Our social life took a definite upswing when MIU’s Vice President, Professor Won, arrived from South Korea in October. In fact, it felt like we were going out every other day. We had a welcome lunch with Gerelee, the department secretary, at the California Restaurant on Seoul Street shortly after he arrived. Then he organized a dinner with the Media and Communication Department juniors, whom he had taught in several classes since he founded our department. He also invited me and Emma to a Sunday lunch with some of the Korean faculty and their families at the Sunjin Grand Hotel, a Korean hotel right next door to MIU. That was an interesting experience! One thing Emma keeps observing is that Koreans and Mongolians seem to eat a LOT of food. At this lunch, much was made about our being vegetarian and how difficult it was. But there were vegetarian items on the menu, and I was able to have bibimbap, which is one of my all-time favorite dishes. We also ordered tofu, and Emma at her own bowl of bibimbap as well. I was perfectly happy with what we had, as was Emma, but the others there had many, many different dishes of food, so I think our participation in the meal was inadequate. We’re just not used to eating that much at one time. As soon as we were done eating, Professor Won insisted that we leave. He escorted us out of the restaurant, indeed out of the hotel, and as we walked home, I felt like I had let him down somehow.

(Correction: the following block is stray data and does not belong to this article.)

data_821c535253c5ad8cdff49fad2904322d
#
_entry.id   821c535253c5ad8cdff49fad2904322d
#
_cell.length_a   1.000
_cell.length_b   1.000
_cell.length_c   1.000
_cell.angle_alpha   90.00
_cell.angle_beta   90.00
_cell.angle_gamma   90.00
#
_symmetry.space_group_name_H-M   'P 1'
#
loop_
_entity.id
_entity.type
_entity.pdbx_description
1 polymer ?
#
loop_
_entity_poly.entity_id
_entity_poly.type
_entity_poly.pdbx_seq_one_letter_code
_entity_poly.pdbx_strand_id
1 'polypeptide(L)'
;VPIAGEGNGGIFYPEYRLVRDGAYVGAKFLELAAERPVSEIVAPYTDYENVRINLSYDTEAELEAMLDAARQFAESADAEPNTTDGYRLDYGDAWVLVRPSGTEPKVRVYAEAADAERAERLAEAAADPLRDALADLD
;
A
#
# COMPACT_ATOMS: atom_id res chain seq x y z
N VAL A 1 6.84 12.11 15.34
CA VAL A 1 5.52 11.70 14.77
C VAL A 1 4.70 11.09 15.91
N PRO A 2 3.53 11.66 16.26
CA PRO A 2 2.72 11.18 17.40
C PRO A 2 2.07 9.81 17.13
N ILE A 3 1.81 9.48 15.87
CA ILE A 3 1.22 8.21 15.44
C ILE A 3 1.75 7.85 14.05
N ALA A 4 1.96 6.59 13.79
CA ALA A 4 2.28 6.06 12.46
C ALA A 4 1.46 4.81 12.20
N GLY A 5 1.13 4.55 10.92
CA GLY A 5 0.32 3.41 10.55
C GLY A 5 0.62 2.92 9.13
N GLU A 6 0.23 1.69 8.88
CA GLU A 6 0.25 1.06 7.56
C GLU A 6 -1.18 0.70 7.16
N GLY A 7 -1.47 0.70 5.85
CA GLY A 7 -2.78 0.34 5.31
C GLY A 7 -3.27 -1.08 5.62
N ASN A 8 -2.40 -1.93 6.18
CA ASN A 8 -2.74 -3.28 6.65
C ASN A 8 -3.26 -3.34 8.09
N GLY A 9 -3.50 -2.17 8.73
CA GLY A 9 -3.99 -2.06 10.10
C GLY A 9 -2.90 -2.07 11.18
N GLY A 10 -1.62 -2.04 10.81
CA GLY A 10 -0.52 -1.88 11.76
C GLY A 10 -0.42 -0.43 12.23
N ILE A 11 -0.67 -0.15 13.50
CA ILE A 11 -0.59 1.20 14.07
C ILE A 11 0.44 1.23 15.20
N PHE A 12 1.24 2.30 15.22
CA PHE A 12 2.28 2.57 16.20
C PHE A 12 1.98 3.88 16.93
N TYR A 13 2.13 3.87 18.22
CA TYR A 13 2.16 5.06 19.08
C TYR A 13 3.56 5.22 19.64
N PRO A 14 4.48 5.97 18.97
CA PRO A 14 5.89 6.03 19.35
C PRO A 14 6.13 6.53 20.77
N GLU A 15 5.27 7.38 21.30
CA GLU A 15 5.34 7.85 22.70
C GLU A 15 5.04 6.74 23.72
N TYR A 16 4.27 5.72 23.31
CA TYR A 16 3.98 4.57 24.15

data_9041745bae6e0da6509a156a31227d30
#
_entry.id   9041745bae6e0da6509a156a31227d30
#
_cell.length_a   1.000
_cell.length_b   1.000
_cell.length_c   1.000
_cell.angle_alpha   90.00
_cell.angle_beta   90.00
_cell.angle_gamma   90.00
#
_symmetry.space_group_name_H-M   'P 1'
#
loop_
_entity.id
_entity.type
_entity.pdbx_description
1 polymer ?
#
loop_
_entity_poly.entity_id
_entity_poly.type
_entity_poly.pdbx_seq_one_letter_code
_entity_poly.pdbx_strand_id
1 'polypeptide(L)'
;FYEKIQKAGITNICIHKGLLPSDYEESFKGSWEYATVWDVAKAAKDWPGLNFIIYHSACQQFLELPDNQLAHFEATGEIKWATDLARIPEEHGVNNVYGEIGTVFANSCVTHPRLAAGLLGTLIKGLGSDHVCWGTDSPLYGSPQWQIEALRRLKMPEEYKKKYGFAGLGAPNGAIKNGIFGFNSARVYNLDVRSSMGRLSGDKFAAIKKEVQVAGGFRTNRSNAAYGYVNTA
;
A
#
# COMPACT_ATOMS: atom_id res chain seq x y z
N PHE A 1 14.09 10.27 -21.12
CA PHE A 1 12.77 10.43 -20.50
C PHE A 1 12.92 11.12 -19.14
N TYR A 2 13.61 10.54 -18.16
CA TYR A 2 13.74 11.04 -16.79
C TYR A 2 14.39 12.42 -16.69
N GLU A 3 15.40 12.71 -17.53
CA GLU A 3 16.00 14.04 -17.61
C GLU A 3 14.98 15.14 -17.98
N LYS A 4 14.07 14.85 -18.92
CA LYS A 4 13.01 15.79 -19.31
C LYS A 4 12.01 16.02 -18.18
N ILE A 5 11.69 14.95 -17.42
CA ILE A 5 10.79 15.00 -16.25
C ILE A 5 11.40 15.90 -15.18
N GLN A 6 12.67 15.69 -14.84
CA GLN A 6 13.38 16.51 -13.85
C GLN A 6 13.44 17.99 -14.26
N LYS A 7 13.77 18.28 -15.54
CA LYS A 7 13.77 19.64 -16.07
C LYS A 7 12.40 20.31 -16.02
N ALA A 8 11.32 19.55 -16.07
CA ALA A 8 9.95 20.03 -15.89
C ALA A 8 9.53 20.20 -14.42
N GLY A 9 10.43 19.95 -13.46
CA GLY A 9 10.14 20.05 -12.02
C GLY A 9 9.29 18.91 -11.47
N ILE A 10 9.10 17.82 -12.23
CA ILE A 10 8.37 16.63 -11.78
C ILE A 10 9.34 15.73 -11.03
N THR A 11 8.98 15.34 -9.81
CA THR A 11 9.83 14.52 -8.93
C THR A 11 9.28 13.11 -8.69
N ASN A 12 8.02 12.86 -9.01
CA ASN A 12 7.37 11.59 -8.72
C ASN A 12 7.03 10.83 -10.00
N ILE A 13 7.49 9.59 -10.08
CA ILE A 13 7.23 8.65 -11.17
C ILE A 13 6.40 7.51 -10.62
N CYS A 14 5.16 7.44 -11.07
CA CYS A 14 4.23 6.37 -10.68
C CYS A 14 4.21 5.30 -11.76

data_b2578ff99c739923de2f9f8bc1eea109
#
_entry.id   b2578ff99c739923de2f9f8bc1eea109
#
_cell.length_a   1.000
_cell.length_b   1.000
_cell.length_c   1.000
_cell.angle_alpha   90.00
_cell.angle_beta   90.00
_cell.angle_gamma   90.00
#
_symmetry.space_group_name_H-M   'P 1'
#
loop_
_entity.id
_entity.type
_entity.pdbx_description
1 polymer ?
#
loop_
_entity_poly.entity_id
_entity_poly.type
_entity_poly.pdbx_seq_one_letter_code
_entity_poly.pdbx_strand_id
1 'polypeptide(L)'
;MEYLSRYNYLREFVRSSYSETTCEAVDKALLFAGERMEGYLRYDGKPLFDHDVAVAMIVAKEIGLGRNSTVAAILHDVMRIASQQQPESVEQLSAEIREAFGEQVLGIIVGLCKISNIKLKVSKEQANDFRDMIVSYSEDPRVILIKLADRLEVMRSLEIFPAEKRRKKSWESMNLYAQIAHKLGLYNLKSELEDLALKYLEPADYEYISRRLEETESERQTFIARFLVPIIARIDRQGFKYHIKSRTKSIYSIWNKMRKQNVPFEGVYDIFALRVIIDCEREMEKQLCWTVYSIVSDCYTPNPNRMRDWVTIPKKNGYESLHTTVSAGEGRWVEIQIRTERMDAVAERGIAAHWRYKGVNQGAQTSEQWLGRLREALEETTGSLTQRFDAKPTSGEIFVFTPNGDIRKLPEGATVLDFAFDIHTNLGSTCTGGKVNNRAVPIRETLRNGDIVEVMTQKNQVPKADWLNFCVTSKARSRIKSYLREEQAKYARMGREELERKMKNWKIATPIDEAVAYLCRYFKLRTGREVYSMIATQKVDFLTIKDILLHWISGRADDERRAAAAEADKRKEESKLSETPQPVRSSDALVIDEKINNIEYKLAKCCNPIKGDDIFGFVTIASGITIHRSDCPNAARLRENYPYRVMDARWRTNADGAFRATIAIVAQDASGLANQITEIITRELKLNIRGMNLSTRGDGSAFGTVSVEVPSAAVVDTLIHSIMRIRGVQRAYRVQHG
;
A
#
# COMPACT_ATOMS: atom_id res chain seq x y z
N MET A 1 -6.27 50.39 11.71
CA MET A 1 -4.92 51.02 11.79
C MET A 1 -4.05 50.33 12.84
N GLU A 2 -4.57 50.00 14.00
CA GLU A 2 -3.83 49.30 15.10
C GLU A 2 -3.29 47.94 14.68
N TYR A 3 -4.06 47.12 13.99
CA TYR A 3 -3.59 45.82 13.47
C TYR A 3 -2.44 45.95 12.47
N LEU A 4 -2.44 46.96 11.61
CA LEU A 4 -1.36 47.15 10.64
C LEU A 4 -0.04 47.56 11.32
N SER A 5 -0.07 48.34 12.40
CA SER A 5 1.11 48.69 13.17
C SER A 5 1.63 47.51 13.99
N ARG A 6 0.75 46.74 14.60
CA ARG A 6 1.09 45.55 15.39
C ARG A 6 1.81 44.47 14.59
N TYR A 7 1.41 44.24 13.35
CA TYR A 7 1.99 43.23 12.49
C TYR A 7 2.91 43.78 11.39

Sunday lunch at the Sunjin Grand Hotel

This is what I often talk about in my Cross-Cultural Communication course, the ambiguity of intercultural relationships and the role that power plays in them as well. I’ve had plenty of examples from my own experience to draw on in my discussion with my students, that’s for sure. When we went out to dinner on another occasion with Professor Won, along with the President of MIU and several of the Korean faculty and staff, to a buffet restaurant in the Shangri-La Hotel, we once again were blown away by how much people could eat. I am not great at buffets; I get overwhelmed and end up picking out just a few things. Also, finding food for Emma is not always easy, because she still has a fairly limited range. So we just got what I considered a normal amount of food and ate it. After she was done, Emma pulled out a book and started reading, while I chatted with the people sitting around me, including the president and vice president. But Emma and I both felt growing astonishment as everyone kept going back for plate after plate after plate of food.

I could definitely understand the allure of the buffet; the food looked wonderful, and I went back for seconds from the salad bar, which had some delicious options. And the people we were with probably didn’t eat there very often, so it was a chance for them to indulge. Which is kind of the whole point of a buffet. But it was still extraordinary to see how much they could tuck away, when I was completely full after two trips, plus dessert. To pass the time, I had a couple of cups of tea. Once again, I had the feeling I was an inadequate guest because I wasn’t able to consume enough (in fact, a few people commented on it), but Emma and I were both really full.

At the Shangri-La Hotel

This brings me to something I’ve noticed at MIU as well. Parties here are very different from what I’m used to. For example, before Professor Won returned to Korea in early December, our department had an end-of-semester and farewell party for him. The juniors and the department chair organized the party, which involved lots of food, including pizza, selections from the Korean superstore e-Mart, and some homemade fried rice offered by Victor bagsh, colored blue with some butterfly-pea flowers he had brought with him from Malaysia. There was even a separate table with food for me and Emma, as the sole vegetarians in the group, which was extremely thoughtful. The party culminated in a beautiful sheet cake with white frosting and the MIU logo on it in blue.